The Enough Experiment is a digital twelve-month column at Psychologies with coach Mandy Lehto. Start anytime.
Each month, we’ll focus on a particular theme, and conduct an experiment to see if we can feel better about ourselves in that aspect of our lives. Small changes add up over twelve months.
I’ll coach you around becoming an “aspiring good-enoughist” – Brené Brown’s wonderful phrase – and I’m experimenting right alongside you.
We’ll be supported by experts via short, informative videos (5-10 min), and we dig deeper with questions and prompts from the monthly downloadable worksheet (about 10-15 min).
You’re encouraged to share your questions, discoveries and experiences on The Life Leap club on Facebook, where I’ll be offering support.
The real power of this experiment isn’t what happens in the videos or on the worksheets. It’s in how you implement your findings in day to day life.
Catch last month’s experiment with Gabrielle Treanor, here.
It’s hard to feel good enough when good habits fall away.
“Self-care tends to drop off when you need it most,” says this month’s expert, Suzy Reading. That can leave you in a state of energetic bankruptcy.
I don’t know about you, but I never make my best choices when I’m exhausted and living in survival mode. In fact, the worse I feel, the worse my choices tend to be – self-care-related and otherwise. Then the voice in my head says I’m rubbish and not good enough. Sound familiar?
Maybe there’s something about the term “self-care” itself which feels self-indulgent. In the current situation, is there really time for a face mask and a novel in the bath? Hardly. My “Mind Monster” (Month 2’s experiment) is quick to insist that laundry takes priority over relaxation.
Self-care isn’t just bubble baths and spa days, Suzy says. It’s energy management. It’s a skillset. It’s a lens through which you can experience life, which can transform how you reframe and interpret situations – like a pandemic – more constructively.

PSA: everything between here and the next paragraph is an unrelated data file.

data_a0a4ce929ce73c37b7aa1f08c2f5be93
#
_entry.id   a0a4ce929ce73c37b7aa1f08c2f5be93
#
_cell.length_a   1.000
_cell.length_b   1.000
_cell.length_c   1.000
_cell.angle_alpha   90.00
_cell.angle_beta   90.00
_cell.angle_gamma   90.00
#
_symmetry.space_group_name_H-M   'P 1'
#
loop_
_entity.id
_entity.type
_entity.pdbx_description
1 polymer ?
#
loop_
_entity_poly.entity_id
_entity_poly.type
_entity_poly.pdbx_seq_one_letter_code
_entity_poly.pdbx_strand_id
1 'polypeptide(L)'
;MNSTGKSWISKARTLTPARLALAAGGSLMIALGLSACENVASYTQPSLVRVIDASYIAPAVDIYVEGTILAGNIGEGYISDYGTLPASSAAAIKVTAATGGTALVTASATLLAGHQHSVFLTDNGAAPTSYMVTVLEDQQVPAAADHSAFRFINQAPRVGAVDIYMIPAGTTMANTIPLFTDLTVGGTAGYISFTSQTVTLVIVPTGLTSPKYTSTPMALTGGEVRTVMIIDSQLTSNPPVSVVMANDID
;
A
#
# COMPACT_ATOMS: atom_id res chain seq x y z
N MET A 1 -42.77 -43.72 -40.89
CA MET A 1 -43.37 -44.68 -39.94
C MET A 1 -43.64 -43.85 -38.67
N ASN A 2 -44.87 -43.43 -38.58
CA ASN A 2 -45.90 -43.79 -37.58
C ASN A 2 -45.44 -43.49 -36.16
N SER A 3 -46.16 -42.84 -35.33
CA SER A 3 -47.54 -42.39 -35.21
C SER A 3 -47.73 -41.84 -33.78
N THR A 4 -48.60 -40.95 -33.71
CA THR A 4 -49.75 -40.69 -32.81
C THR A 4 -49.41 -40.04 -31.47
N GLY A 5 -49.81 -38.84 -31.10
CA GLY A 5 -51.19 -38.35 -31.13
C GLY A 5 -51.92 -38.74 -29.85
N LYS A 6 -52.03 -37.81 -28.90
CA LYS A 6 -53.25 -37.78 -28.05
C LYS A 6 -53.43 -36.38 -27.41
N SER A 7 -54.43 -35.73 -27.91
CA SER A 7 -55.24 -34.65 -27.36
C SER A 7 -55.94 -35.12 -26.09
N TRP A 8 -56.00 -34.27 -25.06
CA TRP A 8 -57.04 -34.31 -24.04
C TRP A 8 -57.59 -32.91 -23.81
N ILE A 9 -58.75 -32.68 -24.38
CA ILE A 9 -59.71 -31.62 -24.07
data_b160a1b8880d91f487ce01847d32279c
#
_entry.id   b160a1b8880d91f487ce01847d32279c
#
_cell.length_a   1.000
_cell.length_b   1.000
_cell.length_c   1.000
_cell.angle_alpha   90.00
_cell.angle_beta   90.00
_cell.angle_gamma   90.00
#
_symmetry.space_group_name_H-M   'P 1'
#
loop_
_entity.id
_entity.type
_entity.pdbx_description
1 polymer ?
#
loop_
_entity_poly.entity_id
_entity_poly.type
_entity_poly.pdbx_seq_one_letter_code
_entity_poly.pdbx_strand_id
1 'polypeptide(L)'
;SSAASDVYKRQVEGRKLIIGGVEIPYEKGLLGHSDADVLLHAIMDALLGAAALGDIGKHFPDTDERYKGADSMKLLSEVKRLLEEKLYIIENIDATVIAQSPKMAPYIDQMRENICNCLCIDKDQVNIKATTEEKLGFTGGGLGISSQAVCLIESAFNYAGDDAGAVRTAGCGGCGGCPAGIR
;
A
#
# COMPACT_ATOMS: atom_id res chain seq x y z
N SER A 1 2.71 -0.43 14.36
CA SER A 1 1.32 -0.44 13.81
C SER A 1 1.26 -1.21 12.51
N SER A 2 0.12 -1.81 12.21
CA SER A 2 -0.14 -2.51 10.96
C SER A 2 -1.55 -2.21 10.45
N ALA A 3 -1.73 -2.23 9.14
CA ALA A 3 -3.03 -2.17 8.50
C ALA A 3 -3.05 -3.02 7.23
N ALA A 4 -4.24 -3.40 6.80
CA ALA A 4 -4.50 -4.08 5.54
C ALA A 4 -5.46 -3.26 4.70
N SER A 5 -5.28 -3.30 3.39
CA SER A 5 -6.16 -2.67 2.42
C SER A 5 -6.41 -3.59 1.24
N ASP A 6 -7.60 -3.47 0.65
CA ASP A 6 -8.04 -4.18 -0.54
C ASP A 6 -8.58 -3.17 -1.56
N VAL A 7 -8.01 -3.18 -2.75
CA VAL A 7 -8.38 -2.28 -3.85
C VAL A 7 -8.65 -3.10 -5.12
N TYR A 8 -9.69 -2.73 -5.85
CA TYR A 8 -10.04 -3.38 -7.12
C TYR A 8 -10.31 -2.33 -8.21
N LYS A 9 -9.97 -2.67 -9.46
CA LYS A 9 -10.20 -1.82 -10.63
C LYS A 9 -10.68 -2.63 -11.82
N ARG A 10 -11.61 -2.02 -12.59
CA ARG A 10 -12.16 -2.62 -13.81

She’s right. The more you manage your energy, even in small, consistent ways, the better positioned you are to face whatever the day brings. That old chestnut, “You can’t pour from an empty cup,” rings truer than ever.
But what if you’re taking care of others – kids, elderly parents, clients? Suzy’s quick to point out that self-care doesn’t mean, “me first.” It’s “me as well.” When you create time for self-care, whatever that looks like for you, you’re filling your cup. You’re habitualising behaviours that underpin the ways you talk to and treat yourself. Everybody wins. And yet it’s so hard to do. Enter this month’s experiment!
On the worksheet, we’ll start by creating a When Life Works list, a powerful exercise I learned from a mentor.
Our self-care experiment is a mindful check-in with Suzy Reading to help us maintain good self-care habits during trying times (with some wiggle room built in, because we’re human.)
Before watching the video, bring to mind a habit or behaviour that you’re currently using for support or comfort that you know, deep down, doesn’t serve you.
Let’s get started.
This Month’s Experiment
Step 1: Download the worksheet.
Step 2: Watch the video below and get started on the exercise.
Step 4: Who do you know who’d benefit from “The Enough Experiment”? Share this link.
Next time: Work with Shelley Paxton.